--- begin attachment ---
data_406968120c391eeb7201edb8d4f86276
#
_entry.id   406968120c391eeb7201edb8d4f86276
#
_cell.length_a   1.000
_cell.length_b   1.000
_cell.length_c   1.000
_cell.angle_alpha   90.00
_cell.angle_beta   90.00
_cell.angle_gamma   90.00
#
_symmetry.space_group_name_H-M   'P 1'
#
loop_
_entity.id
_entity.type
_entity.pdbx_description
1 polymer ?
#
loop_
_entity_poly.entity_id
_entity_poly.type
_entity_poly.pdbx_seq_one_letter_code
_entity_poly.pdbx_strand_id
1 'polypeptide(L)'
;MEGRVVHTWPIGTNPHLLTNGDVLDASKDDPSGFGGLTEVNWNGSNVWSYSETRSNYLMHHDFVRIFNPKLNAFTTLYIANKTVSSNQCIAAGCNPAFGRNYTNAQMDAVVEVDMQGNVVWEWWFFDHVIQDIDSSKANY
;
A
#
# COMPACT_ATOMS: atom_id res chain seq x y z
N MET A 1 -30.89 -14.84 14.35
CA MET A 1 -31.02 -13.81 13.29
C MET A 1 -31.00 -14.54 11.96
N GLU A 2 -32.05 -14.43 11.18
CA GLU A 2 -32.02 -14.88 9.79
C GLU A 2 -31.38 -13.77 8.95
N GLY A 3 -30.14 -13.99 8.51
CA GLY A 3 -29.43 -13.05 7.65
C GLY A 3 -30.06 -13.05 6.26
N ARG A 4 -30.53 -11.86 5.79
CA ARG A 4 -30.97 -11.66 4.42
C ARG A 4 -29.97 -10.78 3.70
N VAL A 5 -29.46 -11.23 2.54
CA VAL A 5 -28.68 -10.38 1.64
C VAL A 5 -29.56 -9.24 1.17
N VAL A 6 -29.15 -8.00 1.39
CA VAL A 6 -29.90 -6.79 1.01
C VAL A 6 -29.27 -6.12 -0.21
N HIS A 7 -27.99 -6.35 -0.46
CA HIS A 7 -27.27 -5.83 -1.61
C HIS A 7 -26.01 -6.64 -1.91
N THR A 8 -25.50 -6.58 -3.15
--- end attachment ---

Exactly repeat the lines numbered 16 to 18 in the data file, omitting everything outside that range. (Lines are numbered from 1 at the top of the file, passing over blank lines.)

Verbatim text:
_entity.type
_entity.pdbx_description
1 polymer ?